Jindal, Mudit / Hiam, Lucinda / Raman, Ashok / Rejali, Darius. ·Department of Otolaryngology, University Hospital Coventry and Warwick Hospital, Coventry, UK. Mjindal@doctors.org.uk ·Eur Arch Otorhinolaryngol · Pubmed #19352689.

ABSTRACT: Idiopathic intracranial hypertension (IIH) is defined as increased intracranial pressure in the absence of intracranial mass or obstructive hydrocephalus. Over 80% of patients are overweight women. IIH is usually encountered in the neurology and ophthalmology practise as headaches, visual disturbance and papilloedema are the characteristic features of this syndrome. Patients with IIH also experience tinnitus, hearing loss, balance disturbance, cerebrospinal fluid (CSF) otorrhoea or rhinorrhoea and in some cases these otorhinological symptoms can be presenting features of this syndrome. IIH is also associated with obstructive sleep apnoea. Otolaryngologists should be familiar with this important condition as it can manifest a variety of symptoms that are more frequently seen in their clinics. Sometimes otolaryngologists may be involved in the surgical management of this condition, such as repair of CSF rhinorrhoea or otorrhoea or endoscopic optic nerve decompression. The aim of this review article is to familiarise the otolaryngologists with the important features of this unusual syndrome which may remain unrecognised in the otolaryngology practice.

14 Article The use of cardiopulmonary exercise testing in identifying the presence of obstructive sleep apnea syndrome in patients with compatible symptomatology. 2019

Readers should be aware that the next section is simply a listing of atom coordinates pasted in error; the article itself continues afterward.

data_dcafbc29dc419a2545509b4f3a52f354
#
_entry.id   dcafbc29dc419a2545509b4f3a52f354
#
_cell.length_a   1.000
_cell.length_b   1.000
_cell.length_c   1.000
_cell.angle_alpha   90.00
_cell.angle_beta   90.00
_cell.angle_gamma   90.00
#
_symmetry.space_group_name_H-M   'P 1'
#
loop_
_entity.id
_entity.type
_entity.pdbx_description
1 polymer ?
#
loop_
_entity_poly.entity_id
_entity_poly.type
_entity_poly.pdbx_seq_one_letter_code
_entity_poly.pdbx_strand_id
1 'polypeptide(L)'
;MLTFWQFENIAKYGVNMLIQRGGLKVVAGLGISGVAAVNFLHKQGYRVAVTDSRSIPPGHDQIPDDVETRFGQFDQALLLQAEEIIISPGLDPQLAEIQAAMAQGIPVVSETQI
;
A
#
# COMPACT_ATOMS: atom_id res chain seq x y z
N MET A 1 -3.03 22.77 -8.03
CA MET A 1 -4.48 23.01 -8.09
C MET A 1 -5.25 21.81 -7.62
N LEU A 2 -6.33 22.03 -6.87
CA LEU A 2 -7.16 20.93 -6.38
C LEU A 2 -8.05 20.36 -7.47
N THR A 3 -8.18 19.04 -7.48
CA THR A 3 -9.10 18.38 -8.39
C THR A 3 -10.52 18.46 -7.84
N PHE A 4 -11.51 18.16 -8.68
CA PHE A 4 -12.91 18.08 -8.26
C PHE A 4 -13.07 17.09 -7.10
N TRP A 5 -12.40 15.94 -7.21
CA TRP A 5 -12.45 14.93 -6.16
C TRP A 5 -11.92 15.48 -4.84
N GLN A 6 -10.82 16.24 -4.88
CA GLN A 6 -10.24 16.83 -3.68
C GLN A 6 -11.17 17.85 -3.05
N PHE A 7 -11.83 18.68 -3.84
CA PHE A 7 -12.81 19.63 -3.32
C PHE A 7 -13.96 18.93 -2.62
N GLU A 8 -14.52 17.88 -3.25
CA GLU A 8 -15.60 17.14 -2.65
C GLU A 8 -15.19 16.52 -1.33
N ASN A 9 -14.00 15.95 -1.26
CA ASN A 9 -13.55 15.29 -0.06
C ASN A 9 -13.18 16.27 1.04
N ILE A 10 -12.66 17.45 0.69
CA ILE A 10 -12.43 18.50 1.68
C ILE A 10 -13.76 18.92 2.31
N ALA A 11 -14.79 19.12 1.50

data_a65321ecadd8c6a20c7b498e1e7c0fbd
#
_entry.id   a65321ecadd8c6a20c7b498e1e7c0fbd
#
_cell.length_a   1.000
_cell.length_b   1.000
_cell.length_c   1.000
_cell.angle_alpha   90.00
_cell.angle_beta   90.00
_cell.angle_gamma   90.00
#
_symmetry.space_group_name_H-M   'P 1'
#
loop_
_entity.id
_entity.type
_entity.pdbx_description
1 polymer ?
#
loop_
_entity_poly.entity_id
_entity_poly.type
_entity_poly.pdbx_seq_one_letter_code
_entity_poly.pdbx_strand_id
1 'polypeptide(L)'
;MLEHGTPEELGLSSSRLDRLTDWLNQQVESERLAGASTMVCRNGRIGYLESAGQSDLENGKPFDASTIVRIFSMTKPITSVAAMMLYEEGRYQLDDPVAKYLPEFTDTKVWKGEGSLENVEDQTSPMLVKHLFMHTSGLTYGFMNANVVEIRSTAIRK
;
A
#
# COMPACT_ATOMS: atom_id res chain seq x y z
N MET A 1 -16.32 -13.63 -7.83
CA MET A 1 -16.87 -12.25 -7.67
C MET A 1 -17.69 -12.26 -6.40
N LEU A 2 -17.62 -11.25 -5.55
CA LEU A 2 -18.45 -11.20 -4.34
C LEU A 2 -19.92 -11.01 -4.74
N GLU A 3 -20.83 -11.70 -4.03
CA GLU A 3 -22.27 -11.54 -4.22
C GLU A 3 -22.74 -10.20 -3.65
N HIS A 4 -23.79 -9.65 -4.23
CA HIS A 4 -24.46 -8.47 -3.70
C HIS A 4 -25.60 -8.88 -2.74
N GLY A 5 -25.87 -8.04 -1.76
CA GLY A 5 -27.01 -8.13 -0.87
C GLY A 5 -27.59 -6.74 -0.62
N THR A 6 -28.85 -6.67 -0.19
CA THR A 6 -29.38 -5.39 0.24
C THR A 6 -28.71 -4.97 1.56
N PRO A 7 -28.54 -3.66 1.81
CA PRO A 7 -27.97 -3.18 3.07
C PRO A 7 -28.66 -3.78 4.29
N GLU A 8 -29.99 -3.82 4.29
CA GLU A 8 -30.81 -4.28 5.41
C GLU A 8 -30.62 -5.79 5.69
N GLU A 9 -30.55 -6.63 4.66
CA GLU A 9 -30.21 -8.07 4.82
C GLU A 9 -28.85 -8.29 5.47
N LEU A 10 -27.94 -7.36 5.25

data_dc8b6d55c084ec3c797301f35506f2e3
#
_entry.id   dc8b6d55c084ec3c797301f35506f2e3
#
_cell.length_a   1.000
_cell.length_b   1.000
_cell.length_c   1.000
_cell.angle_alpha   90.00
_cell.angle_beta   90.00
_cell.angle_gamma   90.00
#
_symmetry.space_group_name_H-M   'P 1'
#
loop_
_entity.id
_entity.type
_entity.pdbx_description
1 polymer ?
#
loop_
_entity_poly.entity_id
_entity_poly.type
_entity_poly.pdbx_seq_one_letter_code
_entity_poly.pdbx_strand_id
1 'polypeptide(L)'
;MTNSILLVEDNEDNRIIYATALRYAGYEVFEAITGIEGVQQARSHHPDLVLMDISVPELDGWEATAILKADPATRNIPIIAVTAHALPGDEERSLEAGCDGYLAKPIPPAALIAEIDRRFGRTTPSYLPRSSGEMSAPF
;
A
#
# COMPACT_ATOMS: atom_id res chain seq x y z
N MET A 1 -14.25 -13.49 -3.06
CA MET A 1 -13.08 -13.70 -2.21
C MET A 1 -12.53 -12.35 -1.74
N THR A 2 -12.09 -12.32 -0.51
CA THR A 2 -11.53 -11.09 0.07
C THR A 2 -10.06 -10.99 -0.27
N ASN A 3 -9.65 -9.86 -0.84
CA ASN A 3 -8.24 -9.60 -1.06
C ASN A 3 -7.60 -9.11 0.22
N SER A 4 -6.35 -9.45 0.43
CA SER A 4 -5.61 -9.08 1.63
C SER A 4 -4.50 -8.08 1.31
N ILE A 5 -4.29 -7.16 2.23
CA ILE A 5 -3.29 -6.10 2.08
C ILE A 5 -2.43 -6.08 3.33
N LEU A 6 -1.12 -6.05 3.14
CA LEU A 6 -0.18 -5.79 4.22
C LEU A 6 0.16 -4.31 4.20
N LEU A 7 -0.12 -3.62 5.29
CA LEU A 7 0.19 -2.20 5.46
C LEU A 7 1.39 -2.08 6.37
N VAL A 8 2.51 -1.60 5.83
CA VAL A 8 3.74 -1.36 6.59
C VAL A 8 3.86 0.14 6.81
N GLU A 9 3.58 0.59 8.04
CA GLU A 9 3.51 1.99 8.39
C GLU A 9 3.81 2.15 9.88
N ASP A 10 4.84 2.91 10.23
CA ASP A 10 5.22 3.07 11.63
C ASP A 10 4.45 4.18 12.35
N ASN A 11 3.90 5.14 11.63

Stavrou, Vasileios / Boutou, Afroditi K / Vavougios, George D / Pastaka, Chaido / Gourgoulianis, Konstantinos I / Koutedakis, Yiannis / Daniil, Zoe / Karetsi, Eleni. ·Laboratory of Cardiopulmonary Testing, Department of Respiratory Medicine, University of Thessaly, Larissa, Greece. Electronic address: vasileiosstavrou@hotmail.com. · Department of Respiratory Medicine, "G. Papanikolaou" General Hospital, Thessaloniki, Greece. Electronic address: afboutou@yahoo.com. · Department of Respiratory Medicine, University of Thessaly School of Medicine, University Hospital of Larissa, Greece; Department of Neurology, Athens Naval Hospital, Deinokratous 70, Athens, Greece. Electronic address: dantevavougios@hotmail.com. · Department of Respiratory Medicine, University of Thessaly School of Medicine, University Hospital of Larissa, Greece; Sleep Apnea Laboratory, Department of Respiratory Medicine, University of Thessaly, Larissa, Greece. Electronic address: cpastaka@gmail.com. · Laboratory of Cardiopulmonary Testing, Department of Respiratory Medicine, University of Thessaly, Larissa, Greece; Department of Respiratory Medicine, University of Thessaly School of Medicine, University Hospital of Larissa, Greece; Sleep Apnea Laboratory, Department of Respiratory Medicine, University of Thessaly, Larissa, Greece. Electronic address: kgourg@med.uth.gr. · School of Physical Education and Sports Sciences, University of Thessaly, Trikala, Greece; Institute of Sport, Faculty of Education Health and Wellbeing, University of Wolverhampton, Walsall, UK. Electronic address: y.koutedakis@pe.uth.gr. · Laboratory of Cardiopulmonary Testing, Department of Respiratory Medicine, University of Thessaly, Larissa, Greece; Department of Respiratory Medicine, University of Thessaly School of Medicine, University Hospital of Larissa, Greece. Electronic address: zdaniil@med.uth.gr. · Laboratory of Cardiopulmonary Testing, Department of Respiratory Medicine, University of Thessaly, Larissa, Greece; Department of Respiratory Medicine, University of Thessaly School of Medicine, University Hospital of Larissa, Greece. Electronic address: ekaretsi@med.uth.gr. ·Respir Physiol Neurobiol · Pubmed #30684645.